Abstract Bolivia is part of the left-turn that Latin America has seen since the end of the 1990s. The country was traditionally ruled by a conservative establishment and political instability characterized a decade of conflicts that culminated in the ascendency of the Movement towards Socialism (Movimiento al Socialismo, MAS) and, in 2006, of the first indigenous president -Evo Morales. The election of Morales and the subsequent changes to the Bolivian state have been praised by some scholars as revolutionary, while others have argued that these changes essentially consist of a continuation and re-constitution of neo-liberal regimes. This paper highlights the changes in compensation and redistribution policies that have accompanied the nationalization of hydrocarbons and the institutionalization of consultation processes for indigenous peoples affected by hydrocarbons activities. In this context, we analyse an oil exploration project that took place in the north of the La Paz Department. In particular, focus is on how the compensation and consultation frameworks debilitated opposition to the project. We conclude that the government's priorities are intertwined with the continuation of the extractive economic model. In these circumstances questioning extractive projects is not an option.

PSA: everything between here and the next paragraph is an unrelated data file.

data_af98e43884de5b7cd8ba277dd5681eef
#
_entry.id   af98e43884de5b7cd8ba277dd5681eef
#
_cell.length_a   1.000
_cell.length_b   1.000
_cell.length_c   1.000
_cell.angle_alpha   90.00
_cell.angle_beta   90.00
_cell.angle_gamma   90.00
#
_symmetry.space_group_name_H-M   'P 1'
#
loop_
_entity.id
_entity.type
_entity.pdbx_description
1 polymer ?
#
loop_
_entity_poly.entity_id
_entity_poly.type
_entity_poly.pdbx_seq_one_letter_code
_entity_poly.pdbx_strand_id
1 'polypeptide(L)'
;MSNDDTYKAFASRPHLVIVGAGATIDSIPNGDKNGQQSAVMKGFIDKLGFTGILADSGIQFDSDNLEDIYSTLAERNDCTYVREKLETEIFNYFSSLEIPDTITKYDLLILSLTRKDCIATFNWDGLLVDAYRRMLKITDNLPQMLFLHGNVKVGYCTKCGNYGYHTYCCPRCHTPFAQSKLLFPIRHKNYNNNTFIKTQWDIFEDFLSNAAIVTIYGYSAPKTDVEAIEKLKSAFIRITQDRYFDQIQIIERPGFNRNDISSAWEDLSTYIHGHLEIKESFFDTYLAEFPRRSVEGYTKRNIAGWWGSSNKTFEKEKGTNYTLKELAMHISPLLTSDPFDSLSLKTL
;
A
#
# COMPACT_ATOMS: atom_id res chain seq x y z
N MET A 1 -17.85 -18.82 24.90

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ISS Staff Group 1: Economics of Sustainable Development
Journal of Latin American Geography
International Institute of Social Studies of Erasmus University (ISS)

Pellegrini, L, & Ribera Arismendi, M.O. (2012). Consultation, Compensation and Extraction in Bolivia after the ‘Left Turn’: The Case of Oil Exploration in the North of La Paz Department. Journal of Latin American Geography, 11(2), 103–120. Retrieved from http://hdl.handle.net/1765/38557